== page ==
It is rarely the boyfriend, the husband, the father, the brother, the son or any man who calls you fat and worn down. It’s usually your rival, mother, sister, girlfriend or daughter, not to forget the woman you meet in the mirror and the voice in your head. It’s not the image of the handsome ripped male in the magazine that makes you self-conscious but the gorgeous flawless bronze goddess.

So why are we so brutally critical of ourselves and the ones we love? Why do we expect so much from our children, our husbands, our lives and ourselves? There isn’t a single woman I have come across in my life who doesn’t live with some form of regret and as mothers we drive the longest train of guilt. There isn’t a single woman I know who is truly happy with her body image, whether she is fat, thin, slim, athletic or drop dead gorgeous, it doesn’t matter, she will always find herself too fat, too thin, to lanky, too muscled, right eye bigger than the left or with a big nose!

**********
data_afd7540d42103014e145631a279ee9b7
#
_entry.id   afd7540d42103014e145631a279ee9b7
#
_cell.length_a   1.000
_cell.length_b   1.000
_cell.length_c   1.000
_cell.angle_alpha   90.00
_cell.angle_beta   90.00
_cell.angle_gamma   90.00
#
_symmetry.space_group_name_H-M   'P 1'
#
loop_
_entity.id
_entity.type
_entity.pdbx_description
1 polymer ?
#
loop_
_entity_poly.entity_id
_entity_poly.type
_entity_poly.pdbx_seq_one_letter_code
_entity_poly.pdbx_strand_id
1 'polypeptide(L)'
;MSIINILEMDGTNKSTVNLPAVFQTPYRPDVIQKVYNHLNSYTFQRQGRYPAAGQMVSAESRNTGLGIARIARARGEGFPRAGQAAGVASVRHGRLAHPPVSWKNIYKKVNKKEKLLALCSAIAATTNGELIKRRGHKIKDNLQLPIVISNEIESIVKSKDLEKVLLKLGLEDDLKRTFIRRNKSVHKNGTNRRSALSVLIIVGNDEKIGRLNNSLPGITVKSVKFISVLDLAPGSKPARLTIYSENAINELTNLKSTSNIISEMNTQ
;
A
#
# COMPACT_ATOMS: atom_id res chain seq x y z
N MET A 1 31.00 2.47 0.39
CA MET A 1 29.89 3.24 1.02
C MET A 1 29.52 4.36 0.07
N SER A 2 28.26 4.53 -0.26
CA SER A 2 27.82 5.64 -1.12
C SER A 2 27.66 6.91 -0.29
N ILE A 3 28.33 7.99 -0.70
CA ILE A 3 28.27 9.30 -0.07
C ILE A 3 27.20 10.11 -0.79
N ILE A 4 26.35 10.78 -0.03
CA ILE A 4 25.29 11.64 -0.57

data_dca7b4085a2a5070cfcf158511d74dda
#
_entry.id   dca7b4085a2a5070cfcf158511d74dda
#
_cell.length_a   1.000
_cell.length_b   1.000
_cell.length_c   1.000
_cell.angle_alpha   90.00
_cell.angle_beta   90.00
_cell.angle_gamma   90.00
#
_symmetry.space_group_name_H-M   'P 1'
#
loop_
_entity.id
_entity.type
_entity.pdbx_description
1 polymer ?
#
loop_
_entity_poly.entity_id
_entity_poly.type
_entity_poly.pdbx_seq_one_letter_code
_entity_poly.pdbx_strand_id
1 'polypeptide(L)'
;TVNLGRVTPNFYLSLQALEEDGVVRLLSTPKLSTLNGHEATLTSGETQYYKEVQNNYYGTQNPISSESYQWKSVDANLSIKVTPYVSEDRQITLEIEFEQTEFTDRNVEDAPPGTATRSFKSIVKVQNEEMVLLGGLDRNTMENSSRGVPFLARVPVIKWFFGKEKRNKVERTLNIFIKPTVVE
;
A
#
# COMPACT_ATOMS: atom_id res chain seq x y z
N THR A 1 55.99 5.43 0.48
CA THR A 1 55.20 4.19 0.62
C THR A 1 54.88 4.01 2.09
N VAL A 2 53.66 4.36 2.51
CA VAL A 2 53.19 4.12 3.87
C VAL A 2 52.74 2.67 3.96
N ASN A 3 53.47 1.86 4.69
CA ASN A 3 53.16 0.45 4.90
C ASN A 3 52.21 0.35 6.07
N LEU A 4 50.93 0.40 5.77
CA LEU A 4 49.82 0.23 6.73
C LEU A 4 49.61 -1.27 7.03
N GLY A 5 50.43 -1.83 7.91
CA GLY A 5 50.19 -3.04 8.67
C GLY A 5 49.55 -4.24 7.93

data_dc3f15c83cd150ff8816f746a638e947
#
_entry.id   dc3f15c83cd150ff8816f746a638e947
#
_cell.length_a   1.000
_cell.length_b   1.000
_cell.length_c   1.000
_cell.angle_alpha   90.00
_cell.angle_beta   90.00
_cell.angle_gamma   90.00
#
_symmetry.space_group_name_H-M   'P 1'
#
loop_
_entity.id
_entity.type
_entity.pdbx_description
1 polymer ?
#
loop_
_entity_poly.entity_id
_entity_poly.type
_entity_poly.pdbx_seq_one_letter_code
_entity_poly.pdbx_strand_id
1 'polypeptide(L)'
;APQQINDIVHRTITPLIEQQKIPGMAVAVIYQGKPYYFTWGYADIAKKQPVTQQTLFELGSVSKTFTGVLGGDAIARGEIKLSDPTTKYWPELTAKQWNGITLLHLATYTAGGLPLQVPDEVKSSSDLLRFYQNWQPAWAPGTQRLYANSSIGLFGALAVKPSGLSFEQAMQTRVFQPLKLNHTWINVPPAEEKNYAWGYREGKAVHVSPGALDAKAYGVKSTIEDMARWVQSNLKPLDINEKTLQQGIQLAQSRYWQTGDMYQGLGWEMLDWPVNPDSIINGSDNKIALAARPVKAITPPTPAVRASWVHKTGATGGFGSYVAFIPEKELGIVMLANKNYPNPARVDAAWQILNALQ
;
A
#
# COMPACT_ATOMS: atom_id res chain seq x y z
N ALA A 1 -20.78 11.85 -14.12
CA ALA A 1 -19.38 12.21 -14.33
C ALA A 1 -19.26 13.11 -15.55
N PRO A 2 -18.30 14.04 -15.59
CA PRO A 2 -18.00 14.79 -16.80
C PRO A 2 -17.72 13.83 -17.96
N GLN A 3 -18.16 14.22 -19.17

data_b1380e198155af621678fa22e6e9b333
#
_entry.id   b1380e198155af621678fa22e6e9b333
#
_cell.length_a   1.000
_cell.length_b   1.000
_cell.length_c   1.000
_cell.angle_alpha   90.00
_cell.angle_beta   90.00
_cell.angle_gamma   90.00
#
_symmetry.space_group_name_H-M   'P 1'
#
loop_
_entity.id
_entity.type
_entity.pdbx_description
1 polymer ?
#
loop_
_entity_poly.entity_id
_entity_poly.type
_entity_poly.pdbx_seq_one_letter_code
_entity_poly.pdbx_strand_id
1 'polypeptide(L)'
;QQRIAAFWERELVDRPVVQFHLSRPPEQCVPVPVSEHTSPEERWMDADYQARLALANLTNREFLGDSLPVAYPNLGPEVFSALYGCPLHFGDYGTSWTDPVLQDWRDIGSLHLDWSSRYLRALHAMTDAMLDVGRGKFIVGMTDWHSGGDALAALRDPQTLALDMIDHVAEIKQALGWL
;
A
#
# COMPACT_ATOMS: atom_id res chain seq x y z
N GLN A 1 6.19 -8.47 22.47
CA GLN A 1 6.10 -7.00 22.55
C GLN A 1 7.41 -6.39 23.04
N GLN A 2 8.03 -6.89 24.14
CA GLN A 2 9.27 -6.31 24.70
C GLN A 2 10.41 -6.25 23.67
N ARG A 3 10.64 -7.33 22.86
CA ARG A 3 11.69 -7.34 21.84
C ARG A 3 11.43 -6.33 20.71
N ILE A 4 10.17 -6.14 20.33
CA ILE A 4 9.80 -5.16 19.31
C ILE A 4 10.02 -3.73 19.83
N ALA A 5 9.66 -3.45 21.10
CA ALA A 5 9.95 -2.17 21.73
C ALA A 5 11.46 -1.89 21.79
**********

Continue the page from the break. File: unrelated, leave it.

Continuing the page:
We are harshest with respect to our body image, we chastise ourselves, shame ourselves and always focus on our failures, never on our strengths or our gifts. We keep asking what’s wrong with us and why we can’t do this or that; we never look at what is so right with us and how we managed to this and that, despite everything.

It is time we stood up for ourselves; it is time to defend and cherish all that is beautiful within. No we won’t get proud and conceited if we appreciate the good, great and wonderful within us. We only get that way of we say that we are the ONLY ones with that trait and everyone else is without or lacking. Universal love and acceptance is the true way forward. Let us dream again and sprout wings to fly to heights far away from regret and guilt. In the immortal words of Sister Corita Kent, “Maybe we are less than our dreams, but that less would make us more than some Gods would dream of ”.